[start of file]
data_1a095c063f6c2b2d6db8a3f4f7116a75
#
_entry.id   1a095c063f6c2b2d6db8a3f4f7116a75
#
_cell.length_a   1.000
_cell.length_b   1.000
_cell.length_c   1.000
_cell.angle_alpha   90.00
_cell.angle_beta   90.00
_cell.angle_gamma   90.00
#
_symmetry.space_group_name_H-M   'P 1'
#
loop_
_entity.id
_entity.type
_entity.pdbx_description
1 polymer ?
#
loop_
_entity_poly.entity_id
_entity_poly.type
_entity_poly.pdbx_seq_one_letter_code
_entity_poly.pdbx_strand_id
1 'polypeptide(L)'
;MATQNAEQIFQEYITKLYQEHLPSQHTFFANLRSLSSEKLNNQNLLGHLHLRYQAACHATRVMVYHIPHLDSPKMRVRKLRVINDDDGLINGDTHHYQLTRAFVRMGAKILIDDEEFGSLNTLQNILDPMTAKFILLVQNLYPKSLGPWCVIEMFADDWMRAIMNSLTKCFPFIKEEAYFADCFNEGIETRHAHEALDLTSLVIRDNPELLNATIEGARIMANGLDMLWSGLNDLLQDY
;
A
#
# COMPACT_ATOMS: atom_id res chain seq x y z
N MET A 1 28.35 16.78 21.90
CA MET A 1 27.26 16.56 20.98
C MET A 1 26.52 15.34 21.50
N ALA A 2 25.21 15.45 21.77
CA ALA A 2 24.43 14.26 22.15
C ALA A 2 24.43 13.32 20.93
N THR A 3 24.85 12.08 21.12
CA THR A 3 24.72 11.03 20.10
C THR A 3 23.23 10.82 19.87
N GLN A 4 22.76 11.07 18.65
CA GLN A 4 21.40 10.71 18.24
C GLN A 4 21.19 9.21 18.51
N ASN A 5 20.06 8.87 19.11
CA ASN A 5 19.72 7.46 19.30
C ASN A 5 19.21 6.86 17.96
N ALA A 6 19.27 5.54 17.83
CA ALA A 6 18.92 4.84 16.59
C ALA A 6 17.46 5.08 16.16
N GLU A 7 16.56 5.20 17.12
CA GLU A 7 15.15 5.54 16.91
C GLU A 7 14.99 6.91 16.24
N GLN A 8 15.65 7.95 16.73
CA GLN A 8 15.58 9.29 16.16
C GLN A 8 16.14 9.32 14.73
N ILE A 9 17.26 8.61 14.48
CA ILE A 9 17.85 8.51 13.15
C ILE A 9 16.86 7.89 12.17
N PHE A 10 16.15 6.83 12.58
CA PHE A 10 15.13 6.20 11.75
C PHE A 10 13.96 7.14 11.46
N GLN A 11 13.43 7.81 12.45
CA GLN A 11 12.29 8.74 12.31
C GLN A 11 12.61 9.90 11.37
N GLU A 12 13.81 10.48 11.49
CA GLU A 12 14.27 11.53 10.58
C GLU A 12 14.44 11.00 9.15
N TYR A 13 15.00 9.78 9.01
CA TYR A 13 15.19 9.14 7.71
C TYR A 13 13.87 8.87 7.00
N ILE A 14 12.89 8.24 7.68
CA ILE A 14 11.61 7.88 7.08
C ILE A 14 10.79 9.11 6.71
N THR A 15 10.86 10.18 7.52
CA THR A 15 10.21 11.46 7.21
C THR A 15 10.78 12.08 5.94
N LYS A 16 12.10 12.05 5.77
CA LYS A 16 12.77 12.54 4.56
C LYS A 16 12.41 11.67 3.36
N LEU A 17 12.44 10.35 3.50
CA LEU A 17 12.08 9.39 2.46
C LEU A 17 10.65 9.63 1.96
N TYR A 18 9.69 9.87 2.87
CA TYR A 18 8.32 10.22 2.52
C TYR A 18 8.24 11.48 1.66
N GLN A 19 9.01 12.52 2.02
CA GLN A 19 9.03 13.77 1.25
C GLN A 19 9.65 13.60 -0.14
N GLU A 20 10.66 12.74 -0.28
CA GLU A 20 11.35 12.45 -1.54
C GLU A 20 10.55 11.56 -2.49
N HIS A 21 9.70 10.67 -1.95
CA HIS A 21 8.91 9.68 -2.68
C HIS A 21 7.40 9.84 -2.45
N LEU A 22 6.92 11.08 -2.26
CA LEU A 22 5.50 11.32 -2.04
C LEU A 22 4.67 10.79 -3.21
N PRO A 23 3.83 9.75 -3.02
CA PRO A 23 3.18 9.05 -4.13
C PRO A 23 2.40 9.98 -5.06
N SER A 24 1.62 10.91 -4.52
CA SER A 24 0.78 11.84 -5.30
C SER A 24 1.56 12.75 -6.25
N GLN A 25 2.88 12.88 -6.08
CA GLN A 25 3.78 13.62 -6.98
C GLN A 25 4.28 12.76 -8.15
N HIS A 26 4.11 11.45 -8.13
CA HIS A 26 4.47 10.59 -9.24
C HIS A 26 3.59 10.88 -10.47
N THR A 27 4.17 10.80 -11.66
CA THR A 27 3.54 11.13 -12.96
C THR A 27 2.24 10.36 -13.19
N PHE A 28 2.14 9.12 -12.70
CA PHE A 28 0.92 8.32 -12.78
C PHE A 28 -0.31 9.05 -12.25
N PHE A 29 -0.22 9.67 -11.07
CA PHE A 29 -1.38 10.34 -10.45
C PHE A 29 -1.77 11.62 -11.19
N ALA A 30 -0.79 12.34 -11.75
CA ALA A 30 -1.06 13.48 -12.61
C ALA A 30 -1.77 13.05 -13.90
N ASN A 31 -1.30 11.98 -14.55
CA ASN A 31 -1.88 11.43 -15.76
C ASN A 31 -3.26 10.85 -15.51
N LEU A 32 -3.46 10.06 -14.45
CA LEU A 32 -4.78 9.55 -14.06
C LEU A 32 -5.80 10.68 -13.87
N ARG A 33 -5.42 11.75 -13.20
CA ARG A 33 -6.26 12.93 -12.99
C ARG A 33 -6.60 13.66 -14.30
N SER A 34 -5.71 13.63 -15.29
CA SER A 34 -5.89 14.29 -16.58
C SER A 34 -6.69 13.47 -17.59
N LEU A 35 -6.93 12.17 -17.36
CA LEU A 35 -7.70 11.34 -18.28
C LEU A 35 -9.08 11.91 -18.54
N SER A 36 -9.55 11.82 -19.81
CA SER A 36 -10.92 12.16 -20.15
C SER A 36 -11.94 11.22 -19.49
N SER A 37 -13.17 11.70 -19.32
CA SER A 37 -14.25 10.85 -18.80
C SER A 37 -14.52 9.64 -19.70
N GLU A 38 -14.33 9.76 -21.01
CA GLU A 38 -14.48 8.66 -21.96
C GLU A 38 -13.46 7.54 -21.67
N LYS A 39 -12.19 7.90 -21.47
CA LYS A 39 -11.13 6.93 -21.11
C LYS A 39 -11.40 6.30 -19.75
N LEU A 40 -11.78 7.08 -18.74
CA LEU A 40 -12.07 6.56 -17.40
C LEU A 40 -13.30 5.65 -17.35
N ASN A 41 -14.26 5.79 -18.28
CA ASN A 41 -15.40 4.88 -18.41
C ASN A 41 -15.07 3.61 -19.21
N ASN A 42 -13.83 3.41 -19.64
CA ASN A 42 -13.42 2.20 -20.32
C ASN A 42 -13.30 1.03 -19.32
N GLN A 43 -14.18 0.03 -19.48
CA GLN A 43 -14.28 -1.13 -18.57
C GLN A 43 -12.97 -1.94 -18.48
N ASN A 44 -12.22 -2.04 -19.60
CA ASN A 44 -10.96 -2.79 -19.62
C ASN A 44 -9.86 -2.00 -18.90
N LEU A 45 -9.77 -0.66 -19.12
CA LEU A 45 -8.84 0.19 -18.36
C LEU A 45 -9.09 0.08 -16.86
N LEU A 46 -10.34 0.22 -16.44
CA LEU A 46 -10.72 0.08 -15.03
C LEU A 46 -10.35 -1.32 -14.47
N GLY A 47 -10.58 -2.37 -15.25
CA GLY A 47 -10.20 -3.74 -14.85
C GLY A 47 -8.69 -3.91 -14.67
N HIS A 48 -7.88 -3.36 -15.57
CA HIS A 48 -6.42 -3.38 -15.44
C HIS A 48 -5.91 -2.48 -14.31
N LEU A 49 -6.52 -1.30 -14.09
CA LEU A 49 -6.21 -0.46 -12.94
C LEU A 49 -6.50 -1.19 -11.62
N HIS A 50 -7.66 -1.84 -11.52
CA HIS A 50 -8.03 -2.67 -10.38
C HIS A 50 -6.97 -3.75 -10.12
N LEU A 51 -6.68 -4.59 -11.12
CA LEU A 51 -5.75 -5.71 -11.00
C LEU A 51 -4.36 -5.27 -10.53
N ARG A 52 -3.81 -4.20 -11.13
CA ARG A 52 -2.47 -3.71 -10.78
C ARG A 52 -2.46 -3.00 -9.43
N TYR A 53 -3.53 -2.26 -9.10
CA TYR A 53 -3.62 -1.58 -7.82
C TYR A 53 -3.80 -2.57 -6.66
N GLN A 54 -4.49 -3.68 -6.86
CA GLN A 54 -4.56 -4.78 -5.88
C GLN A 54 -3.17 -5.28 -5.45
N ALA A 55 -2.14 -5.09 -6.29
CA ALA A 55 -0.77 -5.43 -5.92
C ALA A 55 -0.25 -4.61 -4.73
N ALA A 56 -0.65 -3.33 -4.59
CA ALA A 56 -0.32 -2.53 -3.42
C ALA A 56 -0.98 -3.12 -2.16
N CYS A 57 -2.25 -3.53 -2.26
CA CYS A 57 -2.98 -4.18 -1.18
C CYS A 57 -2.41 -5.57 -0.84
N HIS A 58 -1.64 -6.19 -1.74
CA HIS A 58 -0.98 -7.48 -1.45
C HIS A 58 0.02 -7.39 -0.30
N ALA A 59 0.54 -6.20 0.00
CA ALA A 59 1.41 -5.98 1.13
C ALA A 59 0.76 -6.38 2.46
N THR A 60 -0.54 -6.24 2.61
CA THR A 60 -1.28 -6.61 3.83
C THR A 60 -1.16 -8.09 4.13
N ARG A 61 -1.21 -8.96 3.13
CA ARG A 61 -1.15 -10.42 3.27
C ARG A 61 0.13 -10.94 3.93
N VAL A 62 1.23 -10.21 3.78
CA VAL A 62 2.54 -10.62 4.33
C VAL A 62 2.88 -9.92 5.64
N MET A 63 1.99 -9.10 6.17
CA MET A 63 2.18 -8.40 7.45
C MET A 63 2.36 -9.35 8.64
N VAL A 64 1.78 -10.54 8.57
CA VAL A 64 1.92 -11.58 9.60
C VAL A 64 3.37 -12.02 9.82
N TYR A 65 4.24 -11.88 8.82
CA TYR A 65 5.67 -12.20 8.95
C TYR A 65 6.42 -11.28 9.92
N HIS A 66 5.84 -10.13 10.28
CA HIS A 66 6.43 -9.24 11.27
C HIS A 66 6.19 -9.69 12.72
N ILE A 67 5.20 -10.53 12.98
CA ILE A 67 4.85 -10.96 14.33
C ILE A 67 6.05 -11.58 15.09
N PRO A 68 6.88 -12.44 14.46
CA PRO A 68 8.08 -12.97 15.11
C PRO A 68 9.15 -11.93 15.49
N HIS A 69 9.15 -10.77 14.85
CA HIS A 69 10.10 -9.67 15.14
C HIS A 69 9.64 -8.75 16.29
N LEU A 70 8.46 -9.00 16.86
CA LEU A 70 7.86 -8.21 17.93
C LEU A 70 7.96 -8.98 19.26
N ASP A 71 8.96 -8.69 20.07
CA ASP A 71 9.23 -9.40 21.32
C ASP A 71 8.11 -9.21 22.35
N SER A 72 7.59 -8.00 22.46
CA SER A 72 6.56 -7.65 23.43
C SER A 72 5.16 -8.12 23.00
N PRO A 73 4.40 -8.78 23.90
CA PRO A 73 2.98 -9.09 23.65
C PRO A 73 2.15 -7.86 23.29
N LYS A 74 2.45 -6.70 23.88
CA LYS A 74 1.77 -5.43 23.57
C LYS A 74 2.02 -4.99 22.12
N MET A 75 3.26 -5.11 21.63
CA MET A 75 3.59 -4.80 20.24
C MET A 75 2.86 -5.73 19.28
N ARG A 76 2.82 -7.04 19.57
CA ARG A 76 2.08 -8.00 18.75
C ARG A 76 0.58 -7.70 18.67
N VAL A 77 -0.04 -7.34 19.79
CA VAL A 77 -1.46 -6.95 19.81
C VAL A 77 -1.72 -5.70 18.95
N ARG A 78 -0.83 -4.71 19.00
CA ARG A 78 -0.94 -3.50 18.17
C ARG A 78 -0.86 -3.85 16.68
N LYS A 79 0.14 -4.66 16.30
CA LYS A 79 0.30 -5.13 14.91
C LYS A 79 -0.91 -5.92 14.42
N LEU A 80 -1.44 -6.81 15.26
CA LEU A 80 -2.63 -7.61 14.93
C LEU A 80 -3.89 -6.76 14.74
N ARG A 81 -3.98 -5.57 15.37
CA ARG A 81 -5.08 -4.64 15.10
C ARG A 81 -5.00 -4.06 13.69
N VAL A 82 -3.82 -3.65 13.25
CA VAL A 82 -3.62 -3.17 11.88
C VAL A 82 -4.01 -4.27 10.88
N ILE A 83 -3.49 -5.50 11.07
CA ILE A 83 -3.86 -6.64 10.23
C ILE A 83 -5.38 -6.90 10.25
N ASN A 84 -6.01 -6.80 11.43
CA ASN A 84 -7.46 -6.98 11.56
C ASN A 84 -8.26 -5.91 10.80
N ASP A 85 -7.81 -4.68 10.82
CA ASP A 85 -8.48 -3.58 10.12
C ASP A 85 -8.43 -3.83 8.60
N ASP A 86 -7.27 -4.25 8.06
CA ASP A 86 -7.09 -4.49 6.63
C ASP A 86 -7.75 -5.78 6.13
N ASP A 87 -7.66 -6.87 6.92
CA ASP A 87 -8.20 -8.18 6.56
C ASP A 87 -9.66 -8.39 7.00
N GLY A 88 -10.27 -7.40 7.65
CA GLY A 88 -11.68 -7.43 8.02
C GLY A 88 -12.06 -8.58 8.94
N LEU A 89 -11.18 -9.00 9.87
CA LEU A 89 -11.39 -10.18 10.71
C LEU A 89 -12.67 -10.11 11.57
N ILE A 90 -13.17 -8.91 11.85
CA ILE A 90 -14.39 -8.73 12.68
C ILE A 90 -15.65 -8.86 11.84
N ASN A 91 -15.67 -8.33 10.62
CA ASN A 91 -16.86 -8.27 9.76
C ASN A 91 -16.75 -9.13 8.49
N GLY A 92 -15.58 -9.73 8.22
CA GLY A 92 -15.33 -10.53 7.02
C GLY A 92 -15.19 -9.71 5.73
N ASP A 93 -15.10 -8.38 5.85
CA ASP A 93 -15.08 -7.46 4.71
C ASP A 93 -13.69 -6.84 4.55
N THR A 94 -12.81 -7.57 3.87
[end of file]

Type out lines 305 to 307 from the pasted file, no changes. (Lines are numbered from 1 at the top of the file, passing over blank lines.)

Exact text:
CA GLY A 92 -15.33 -10.53 7.02
C GLY A 92 -15.19 -9.71 5.73
N ASP A 93 -15.10 -8.38 5.85